With the kind of money that’s put behind sports apparel endorsements and television commercials, there are no coincidences. Dak Prescott’s first national ad campaign dropped last week after his second career pro loss and amid strange and controversial remarks by his team’s owner.
“Nothing has ever been given to me. I take every moment and try to make something special,” Prescott says in an Adidas commercial for Champs Sports. “Go ahead, doubt me. I’ll just work harder. This is my moment, and I’m ready.”
And then, the Dallas Cowboys beat the Tampa Bay Buccaneers 26–20 on Sunday night, snapping the Bucs’ five-game winning streak and cooling the NFL’s hottest defense. The win boosted the Cowboys to 12–2 on the season and inched them closer to homefield advantage throughout the playoffs. But those storylines will take a backseat to Prescott.
After last week’s 10–7 loss to the Giants, there were, predictably, calls for Tony Romo to get his job back, just as Peyton Manning did late last season with the Broncos. The rookie was coming off a second straight below-average game and a healthy Romo shouldn’t be wasted in December, as the idea goes.
Jerry Jones (knowingly) added fuel to the fire when he expressed his dream of Romo helping the Cowboys win the Super Bowl in some way. The Jones-Prescott-Romo merry-go-round has been this year’s NFL story that keeps giving.
So on Sunday night, Prescott responded. He didn’t do so verbally—the 23-year-old can pull a football cliché faster than Ezekiel Elliott can hurdle a defender—but by going 32-of-36 passing for 279 yards. He didn’t throw a touchdown or an interception, and his 99.0 rating would have been better had Dallas’s offense not committed crucial, drive-killing penalties throughout the game.
The Prescott-led Cowboys had 449 yards of total offense against the league’s best defense in the past month, and they withstood two long misses by Dan Bailey to still win by six. Prescott had nine completions before his first miss, and he hit six different receivers in that span for 85 yards. He finished with eight receivers catching passes, and no one was better fed than tight end Jason Witten.
Two weeks after Witten’s streak of 130 games with a catch ended—a streak that began before Prescott had a license—the quarterback targeted Witten 10 times for 51 yards. There were no glaring flaws in Prescott’s game Sunday night, and he’s still in position for year-end awards consideration.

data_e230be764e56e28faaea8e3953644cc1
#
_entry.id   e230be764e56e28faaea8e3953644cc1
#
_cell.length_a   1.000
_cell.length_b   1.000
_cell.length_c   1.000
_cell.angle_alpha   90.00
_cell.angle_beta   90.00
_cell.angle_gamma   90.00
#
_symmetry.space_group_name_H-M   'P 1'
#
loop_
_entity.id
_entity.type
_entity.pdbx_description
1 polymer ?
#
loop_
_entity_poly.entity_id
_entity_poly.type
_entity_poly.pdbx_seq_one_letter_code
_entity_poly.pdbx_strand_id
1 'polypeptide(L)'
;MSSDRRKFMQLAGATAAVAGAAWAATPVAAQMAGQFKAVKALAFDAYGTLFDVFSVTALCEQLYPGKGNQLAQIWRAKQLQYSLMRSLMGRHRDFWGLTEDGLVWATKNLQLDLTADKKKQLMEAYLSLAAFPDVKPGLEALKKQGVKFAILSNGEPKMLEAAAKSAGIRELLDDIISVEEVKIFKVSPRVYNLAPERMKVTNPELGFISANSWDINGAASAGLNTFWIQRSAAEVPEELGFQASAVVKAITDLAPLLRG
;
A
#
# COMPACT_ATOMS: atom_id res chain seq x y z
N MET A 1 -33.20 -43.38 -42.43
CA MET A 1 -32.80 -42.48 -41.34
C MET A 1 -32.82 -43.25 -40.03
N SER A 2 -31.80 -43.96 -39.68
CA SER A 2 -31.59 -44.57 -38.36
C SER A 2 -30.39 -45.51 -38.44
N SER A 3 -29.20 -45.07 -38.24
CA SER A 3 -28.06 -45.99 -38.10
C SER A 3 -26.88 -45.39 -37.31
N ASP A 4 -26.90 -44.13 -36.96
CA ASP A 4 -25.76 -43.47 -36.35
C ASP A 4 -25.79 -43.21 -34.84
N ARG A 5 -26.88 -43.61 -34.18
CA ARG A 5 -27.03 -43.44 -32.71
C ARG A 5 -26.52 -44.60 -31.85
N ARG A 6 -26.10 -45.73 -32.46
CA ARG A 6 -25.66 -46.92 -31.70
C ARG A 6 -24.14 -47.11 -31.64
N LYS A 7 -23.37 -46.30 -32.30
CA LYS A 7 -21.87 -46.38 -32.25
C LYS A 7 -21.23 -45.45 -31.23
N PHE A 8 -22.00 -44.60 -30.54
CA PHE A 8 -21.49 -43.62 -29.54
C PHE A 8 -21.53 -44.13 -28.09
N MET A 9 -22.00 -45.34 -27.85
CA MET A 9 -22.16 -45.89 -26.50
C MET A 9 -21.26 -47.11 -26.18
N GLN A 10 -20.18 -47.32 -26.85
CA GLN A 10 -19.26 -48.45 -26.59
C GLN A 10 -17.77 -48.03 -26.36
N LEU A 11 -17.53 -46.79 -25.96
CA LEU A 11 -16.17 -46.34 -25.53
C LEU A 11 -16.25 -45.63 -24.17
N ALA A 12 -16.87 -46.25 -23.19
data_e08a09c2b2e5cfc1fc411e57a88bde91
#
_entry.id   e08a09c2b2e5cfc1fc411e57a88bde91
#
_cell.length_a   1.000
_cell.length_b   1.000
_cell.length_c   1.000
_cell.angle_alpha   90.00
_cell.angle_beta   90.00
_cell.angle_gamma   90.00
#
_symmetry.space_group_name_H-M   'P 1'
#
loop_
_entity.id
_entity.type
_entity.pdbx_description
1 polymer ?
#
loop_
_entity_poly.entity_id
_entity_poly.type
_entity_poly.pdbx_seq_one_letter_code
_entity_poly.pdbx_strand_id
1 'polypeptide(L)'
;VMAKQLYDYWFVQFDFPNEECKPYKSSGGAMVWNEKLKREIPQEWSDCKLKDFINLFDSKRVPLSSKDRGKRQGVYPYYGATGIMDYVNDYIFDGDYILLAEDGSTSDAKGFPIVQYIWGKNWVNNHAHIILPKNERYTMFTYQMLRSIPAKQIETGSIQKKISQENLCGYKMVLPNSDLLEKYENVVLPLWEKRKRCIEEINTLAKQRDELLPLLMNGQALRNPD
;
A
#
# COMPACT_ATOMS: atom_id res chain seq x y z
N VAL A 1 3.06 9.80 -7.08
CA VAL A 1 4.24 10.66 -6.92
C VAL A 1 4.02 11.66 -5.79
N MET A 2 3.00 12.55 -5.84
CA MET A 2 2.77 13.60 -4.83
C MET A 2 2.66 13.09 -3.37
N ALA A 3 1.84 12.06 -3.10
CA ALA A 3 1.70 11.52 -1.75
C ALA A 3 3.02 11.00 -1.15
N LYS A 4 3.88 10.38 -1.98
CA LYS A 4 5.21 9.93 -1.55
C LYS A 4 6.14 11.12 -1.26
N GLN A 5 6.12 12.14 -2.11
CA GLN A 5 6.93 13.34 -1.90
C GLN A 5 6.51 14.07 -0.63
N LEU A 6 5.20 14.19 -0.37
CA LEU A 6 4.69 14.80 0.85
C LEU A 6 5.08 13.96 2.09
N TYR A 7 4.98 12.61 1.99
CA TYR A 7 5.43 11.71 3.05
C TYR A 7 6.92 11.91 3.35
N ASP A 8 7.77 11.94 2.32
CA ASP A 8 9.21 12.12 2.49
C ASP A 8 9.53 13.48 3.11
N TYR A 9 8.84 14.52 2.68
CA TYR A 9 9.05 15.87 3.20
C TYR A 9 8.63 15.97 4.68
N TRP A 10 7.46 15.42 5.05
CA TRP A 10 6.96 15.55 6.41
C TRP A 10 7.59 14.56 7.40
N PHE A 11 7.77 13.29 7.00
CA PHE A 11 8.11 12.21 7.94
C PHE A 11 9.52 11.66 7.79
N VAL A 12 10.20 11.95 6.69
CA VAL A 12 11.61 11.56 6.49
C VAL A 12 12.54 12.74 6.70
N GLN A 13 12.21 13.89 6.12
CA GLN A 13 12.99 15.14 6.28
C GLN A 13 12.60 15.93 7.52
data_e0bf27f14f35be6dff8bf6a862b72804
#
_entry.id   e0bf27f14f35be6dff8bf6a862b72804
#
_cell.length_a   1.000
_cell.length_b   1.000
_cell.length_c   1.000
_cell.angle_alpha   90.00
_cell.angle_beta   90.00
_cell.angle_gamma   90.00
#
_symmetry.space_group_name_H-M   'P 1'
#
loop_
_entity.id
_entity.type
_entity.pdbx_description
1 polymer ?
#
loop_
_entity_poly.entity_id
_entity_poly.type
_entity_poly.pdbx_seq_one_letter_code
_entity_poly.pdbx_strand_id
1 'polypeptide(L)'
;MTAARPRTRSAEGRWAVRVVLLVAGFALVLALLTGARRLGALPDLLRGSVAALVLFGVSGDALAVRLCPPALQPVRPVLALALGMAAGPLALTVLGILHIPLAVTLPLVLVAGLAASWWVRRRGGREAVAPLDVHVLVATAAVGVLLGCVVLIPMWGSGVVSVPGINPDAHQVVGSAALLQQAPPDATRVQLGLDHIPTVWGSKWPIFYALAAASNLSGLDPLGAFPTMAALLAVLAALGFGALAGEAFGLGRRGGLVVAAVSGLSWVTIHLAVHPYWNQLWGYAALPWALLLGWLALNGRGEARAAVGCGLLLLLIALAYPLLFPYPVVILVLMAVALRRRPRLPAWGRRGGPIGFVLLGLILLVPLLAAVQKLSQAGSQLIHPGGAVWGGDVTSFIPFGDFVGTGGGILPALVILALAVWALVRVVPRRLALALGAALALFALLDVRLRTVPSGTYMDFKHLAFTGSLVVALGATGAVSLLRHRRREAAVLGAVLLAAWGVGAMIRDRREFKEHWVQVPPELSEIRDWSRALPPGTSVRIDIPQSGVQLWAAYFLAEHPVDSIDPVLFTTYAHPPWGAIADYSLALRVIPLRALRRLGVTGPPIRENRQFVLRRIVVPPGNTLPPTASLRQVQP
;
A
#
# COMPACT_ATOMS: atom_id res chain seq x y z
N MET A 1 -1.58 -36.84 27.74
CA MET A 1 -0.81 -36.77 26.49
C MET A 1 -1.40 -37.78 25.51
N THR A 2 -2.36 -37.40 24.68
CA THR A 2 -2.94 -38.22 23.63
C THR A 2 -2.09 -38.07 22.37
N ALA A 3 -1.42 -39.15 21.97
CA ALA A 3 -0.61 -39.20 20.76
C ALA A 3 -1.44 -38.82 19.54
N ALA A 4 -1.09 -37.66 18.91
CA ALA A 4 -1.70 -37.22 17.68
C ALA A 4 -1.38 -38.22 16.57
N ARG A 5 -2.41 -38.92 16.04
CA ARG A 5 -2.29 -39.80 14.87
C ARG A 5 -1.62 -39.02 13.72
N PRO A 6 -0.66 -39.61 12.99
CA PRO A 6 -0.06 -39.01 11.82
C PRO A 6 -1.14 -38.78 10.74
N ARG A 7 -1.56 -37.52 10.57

In conclusion, we can exclude Romo from any narrative this week.
But speaking of gifts that keep giving…Elliott’s 2-yard touchdown rush in the second quarter made for one of the best end zone celebrations of the season. But, since this is 2016, he got a 15-yard penalty for it. Elliott ran into the end zone, took a left and hopped into the oversized Salvation Army red kettle that has long occupied a place on the fringes of the Cowboys’ field.
Elliott, who finished with 159 rushing yards, used a prop in his celebration. He didn’t pull a cell phone out from under the goalpost, but to the letter of the rule, he earned his penalty. Usually the NFL issues a fine of a few thousand bucks, but let’s hope the league has some sense here. The red kettle is a universal symbol of charity and we’re less than a week away from Christmas. The league doesn’t have to fine Elliott (like it did not fine Avery Williamson when he wore 9/11-inspired cleats at the start of the season), and Roger Goodell can save himself from looking like the Grinch.
Prescott’s play and Elliott’s playfulness will be discussed more than anything from Sunday night, but David Irving got himself known in the fourth quarter. The former undrafted free agent out of Iowa State had two sacks, five quarterback hits and wrecked Tampa Bay’s hopes for a comeback in the fourth quarter. Concerns about Dallas’s defense holding up into January are legitimate, but Irving will alleviate a lot of defensive coordinator Rod Marinelli’s worries going forward.
Irving earned his keep, but the night belonged to Prescott. His play was a subtweet on a football field directed at anyone who may question his legitimacy. It’s possible Jones wanted to stir the pot to gin up even more intrigue in his team and see how his quarterback responded to some late-season adversity. Whatever the case, Prescott delivered his reply Sunday night just like he had earlier in the week in the commercial.
Doubt him at your own risk.